According to the rules of an old Washington parlor game, there is only one thing to do upon the release of a memoir by a former high-profile official: search the text for the most salacious, damning, or quotable put-downs of other officials and shout them over Twitter at your political opponents. Thus, if you have heard anything about former Secretary of Defense Robert Gates's new memoir, Duty: Memoirs of a Secretary at War, you know that he has some sharp criticisms of Vice President Joe Biden, Senate Majority Leader Harry Reid, and former Speaker of the House Nancy Pelosi for being partisan and shortsighted. He is especially contemptuous of Congress. In private, he writes, members of Congress were "sometimes insightful and intelligent," but TV cameras "had the effect of a full moon on a werewolf." Some members of the House Foreign Affairs Committee "were rude, nasty, and stupid."
The news today is that U.S. Vice President Joe Biden has postponed his trip to the Dominican Republic this week to return to Washington from Chile for meetings with the Ukrainian prime minister on Wednesday, March 12. That is unfortunate, because senior official attention is needed on the growing political problems there.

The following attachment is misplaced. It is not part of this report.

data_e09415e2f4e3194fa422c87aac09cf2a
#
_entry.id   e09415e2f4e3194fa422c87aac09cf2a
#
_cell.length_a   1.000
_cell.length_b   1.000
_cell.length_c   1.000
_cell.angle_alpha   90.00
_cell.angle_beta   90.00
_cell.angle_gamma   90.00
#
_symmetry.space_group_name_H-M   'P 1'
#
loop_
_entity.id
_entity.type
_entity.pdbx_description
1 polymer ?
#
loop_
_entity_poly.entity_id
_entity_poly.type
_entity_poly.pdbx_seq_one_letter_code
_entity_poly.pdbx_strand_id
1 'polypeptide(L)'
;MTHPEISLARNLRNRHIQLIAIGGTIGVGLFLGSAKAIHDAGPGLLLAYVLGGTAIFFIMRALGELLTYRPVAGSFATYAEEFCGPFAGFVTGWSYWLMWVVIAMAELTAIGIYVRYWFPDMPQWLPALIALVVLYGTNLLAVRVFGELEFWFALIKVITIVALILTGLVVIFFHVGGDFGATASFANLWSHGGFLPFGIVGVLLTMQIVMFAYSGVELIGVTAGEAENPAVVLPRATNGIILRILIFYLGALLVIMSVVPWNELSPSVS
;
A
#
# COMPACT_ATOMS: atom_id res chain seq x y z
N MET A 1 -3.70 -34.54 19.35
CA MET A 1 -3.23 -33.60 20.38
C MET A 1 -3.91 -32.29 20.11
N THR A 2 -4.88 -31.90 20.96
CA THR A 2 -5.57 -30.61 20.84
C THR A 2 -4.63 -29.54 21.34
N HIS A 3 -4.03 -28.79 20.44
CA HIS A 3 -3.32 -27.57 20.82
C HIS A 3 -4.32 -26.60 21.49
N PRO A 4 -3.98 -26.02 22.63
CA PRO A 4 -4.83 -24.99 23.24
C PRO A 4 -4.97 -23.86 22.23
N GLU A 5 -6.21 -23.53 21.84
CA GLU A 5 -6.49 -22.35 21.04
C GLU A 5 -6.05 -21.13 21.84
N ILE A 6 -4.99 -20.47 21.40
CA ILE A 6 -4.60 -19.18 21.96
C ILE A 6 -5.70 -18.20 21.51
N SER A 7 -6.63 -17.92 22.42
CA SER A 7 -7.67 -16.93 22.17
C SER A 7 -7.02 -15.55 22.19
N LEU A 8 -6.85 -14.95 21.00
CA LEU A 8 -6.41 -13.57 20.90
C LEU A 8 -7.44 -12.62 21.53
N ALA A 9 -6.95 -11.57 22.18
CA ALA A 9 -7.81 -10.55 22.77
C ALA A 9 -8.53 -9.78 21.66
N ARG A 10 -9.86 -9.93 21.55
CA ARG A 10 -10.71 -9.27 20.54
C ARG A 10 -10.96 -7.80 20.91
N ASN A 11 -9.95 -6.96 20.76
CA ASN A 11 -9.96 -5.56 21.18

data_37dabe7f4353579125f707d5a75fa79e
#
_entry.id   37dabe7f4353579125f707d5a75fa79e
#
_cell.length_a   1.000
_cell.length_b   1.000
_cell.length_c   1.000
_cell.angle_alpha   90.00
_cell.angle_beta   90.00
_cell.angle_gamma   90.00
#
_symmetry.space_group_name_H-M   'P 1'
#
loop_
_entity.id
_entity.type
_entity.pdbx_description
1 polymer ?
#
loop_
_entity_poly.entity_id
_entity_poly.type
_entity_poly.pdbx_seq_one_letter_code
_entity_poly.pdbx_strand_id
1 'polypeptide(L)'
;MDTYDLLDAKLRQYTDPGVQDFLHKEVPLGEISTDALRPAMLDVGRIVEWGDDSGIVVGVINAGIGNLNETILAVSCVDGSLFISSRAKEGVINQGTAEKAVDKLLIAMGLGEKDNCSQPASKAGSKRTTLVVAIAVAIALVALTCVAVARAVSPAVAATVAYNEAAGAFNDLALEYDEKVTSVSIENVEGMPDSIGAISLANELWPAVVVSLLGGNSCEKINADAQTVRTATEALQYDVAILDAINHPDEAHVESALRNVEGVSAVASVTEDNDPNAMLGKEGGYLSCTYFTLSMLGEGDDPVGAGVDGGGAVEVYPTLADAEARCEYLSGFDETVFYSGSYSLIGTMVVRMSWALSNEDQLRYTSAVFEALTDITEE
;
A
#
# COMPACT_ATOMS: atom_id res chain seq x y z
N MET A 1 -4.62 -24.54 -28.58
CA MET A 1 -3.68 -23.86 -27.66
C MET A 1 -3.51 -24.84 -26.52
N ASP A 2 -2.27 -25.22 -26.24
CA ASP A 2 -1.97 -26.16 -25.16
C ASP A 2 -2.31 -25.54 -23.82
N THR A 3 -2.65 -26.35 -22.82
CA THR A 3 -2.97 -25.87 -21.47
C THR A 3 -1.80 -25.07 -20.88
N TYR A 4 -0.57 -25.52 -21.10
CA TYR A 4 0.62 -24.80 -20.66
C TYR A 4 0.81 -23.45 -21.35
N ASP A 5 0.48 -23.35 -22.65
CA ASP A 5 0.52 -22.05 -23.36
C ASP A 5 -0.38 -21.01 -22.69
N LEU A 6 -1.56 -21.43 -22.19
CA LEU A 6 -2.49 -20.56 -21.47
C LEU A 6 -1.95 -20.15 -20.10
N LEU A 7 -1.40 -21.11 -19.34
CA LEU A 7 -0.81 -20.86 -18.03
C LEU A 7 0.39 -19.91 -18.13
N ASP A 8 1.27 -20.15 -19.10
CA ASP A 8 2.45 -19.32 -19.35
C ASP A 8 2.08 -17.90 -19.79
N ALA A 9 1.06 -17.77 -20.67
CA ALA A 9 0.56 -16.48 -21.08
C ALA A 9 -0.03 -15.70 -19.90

The Russian military intervention caught many foreign policy analysts by surprise. Articles explaining why Russia wouldn't intervene ran in Foreign Affairs, Time, and the New York Times even the intelligence community was caught off guard according to the Daily Beast (hat tip to Ben Domenech for his post on this in The Federalist). Events have proven them wrong.
The conflict in Ukraine is not simply a regional crisis. Asian nations are watching to see whether a revanchist great power can launch a military attack against a pro-Western neighbor with impunity. There are nine lessons Asians will be looking to learn from the biggest security crisis in Europe since the end of the Cold War.
Tumult in Ukraine and Venezuela in recent weeks has overshadowed a consequential regional election taking place this Sunday, March 9. Voters in El Salvador will go to the polls in a second round to choose from between two starkly different candidates. The result could shape Central American politics for the next several years -- and not necessarily for the better.